Continuing our series of Website ROI, we’re turning our attention to web traffic. Given the low conversion rates, we know that increased traffic means everything, and to take it a step further, increased unique traffic. I’m going to show you how to increase traffic the free way which few are doing.
Free advertising? Wait, we are talking about websites where you need to be a nerd or celebrity in order to increase traffic without paying for it, right? Yes… But no, you don’t need to be an SEO guru or celebrity in order to generate traffic. Here we’re going to learn how to increase traffic to your landing, blog, and features/pricing pages without paying for it.
There are thousands of media sites such as Tech Crunch, Triangle Business Journal, Forbes, or republishing sites such as Hacker News and Reddit. Find a way to help them while helping your company. You need unique visitors, they need content.
One of the easiest ways is to write an article for them. Of course, the content must be relatable to their community and adhere to their guidelines but it also can include links to your landing, blog, and features/pricing pages. The content must be unique for the media site to allow such links, and you want the content to be unique as to not dilute the SEO you’ve worked so hard to achieve. That being said, words are just words unless put in the right context.
Every media site has sub topics and finding the right sub topic is the difference in you achieving your goals or your content falling on deaf ears (or eyes in this case). Pro tip: find companies who have a similar target audience and are paying for advertising on media sites and then find the sub topic they’re most visible on. That’s the portal, or sub topic, that you want your content to be seen in.
What makes all of our tech marketing efforts possible is simple: We live in a reward-driven society where people want to be rewarded for their efforts. Use your company’s brand and voice and become socially active as the company. No, this isn’t just about social media.
Find corporate, personal, or media blogs and social accounts that have a similar target audience to you and become active. Comment, like, up-vote, down-vote, anything! It brings your company into the spotlight and shows your company’s prowess and thought leadership and while giving you a new medium to provide links to your important landing, blog, and features/pricing pages.
I want to really stress the idea of ‘voting’ on articles/posts. Not everything has to be all rosy. In fact, you’ll generate more attention if you can be the first to say why something is wrong and provide accurate resources to back up your reasoning while also showing a different way for doing things (this is where you insert your company link). Again, we live in a social, reward-driven world, so make your company just as social as you are as an individual and stir the conversation pot. To see what I mean in action, go to Quora (you’ll need to log in).
This is simple: Share your links with other websites and share other company links on your website. Why? Well, I didn’t write the rule book I just follow it. The two rule books I follow are Google and SEO Moz. These companies set the standard for how website reputation and optimization are decided. So, how does link sharing and partnerships have to do with this?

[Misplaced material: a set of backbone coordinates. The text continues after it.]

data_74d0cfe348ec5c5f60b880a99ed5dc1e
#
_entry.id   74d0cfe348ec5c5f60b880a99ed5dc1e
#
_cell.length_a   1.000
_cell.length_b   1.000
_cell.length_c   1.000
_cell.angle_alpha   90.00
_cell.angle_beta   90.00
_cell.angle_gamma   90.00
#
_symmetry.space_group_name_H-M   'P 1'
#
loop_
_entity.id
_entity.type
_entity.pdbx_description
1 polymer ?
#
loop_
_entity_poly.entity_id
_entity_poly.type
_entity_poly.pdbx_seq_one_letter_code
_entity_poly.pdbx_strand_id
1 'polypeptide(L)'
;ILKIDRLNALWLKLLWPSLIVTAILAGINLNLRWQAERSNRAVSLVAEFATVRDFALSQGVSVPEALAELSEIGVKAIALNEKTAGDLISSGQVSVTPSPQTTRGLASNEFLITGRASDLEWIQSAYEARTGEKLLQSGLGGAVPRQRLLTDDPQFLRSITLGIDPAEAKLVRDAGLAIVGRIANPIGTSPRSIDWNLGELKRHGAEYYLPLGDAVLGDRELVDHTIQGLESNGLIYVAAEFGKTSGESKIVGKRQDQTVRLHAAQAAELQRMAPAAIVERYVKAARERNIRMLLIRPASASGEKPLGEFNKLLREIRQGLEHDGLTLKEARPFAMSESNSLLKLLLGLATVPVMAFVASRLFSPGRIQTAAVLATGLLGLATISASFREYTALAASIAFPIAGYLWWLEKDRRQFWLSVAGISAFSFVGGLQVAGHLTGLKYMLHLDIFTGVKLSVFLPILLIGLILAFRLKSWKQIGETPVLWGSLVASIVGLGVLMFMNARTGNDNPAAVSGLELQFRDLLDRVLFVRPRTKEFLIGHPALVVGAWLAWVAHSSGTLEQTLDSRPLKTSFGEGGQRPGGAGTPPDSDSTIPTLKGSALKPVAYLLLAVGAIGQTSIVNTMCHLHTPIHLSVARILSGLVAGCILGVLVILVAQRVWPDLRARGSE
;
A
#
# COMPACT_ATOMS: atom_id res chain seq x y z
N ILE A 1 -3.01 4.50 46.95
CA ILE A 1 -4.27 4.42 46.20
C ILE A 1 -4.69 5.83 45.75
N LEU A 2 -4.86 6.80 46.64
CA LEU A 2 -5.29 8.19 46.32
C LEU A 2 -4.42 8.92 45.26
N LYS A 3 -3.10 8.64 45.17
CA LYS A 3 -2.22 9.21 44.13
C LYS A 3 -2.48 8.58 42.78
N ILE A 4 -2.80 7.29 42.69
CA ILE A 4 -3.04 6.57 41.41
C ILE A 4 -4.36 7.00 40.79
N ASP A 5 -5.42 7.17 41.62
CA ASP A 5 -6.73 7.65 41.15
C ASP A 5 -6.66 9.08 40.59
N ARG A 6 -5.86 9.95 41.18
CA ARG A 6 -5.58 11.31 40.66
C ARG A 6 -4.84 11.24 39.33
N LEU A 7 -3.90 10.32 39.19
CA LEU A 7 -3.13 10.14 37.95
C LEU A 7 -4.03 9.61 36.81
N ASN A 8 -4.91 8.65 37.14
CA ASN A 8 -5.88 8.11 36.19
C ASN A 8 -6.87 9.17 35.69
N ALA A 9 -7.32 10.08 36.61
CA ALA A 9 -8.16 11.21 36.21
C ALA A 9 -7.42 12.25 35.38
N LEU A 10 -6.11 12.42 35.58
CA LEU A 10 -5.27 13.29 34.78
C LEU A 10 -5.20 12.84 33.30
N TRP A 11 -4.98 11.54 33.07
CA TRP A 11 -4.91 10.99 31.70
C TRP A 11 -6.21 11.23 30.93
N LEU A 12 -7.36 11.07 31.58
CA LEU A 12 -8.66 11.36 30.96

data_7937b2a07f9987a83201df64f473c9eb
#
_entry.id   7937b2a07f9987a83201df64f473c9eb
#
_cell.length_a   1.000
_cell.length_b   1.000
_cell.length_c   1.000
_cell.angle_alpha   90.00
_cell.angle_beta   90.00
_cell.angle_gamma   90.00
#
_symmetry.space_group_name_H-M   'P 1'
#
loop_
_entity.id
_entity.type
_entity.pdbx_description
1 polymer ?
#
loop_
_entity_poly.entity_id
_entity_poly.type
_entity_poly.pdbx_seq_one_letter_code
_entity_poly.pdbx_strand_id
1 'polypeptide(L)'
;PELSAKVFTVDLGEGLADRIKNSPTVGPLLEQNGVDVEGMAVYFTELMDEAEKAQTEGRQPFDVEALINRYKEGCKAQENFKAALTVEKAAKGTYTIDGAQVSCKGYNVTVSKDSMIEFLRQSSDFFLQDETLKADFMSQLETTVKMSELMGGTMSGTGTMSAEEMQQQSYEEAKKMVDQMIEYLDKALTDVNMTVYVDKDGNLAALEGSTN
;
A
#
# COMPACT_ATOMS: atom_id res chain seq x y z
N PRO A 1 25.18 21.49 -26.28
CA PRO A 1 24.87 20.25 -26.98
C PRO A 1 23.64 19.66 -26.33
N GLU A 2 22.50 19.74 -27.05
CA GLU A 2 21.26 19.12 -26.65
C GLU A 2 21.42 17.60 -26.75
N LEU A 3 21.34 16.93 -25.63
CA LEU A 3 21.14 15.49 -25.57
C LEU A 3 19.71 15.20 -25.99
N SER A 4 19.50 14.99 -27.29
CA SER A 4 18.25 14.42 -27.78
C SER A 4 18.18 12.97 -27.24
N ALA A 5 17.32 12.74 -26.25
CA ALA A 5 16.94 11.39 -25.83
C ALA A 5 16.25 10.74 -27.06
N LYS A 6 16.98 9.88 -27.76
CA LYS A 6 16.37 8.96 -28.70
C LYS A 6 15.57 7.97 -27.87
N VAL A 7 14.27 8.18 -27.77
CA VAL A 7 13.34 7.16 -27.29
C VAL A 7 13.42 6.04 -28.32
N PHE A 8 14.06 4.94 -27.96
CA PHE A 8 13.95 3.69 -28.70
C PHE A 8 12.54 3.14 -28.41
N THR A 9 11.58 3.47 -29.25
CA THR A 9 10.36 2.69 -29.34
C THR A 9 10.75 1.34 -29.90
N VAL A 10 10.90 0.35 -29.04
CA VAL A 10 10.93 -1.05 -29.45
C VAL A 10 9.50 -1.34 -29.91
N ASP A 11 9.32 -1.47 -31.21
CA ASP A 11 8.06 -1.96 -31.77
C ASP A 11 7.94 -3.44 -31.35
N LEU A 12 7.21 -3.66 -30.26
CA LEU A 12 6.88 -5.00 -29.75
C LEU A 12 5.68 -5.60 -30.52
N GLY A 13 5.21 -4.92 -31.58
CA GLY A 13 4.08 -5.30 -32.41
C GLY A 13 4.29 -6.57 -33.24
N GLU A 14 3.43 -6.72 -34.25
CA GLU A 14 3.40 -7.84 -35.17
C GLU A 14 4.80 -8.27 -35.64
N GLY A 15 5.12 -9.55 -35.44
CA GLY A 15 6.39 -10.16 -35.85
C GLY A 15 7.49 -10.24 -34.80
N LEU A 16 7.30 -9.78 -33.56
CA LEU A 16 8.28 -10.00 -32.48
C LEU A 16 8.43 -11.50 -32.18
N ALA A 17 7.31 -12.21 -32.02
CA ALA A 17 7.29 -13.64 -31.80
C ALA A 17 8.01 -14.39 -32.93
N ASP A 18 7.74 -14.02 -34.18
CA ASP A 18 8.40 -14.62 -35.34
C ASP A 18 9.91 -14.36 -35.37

It’s pretty simple. Go to OpenSite Explorer and enter your web URL along with two of your competitors. This will give you a general idea of where you stand along with some insight into how you can improve. What I normally see as the deciding factor between website grades are the number of links. The companies who have the most optimized content, are the most reputable, and have the most inbound/outbound links will have the best score. OpenSite Explorer is run by SEO Moz in case you’re wondering the connection, and link sharing is almost always the deciding factor when you compare two websites side by side.
Who, what, where, when should I share links? Obviously you don’t want to try this with competitors… Nor do you want to do this with companies who have no relation to your business. You want to use websites that have a similar target audience so your link is actually used. Don’t use the same page as your link share for every site. Change it up based on the audience, context, etc. Lastly, when link sharing, use the smaller sites or blog pages to get traction on certain links at certain times; i.e. if you have a landing page you want to get in front of developers, write a post for a popular developer blog that you can include links to the landing page.
Now that you’ve got a new idea of how to increase traffic to your landing, blog, and features/pricing pages, how are you going to implement? Join the conversation in the comments below or tweet me @WillSoprano.
I’ll be finishing our series on Website ROI by digging into the numbers; tempering expectations and helping you understand WHY your experience is what it is. Again, if you’ve missed the first two articles on Website ROI, you may want to read “Website ROI: What Are Your Goals” and “Web ROI: (Qualified) Lead Gen”.
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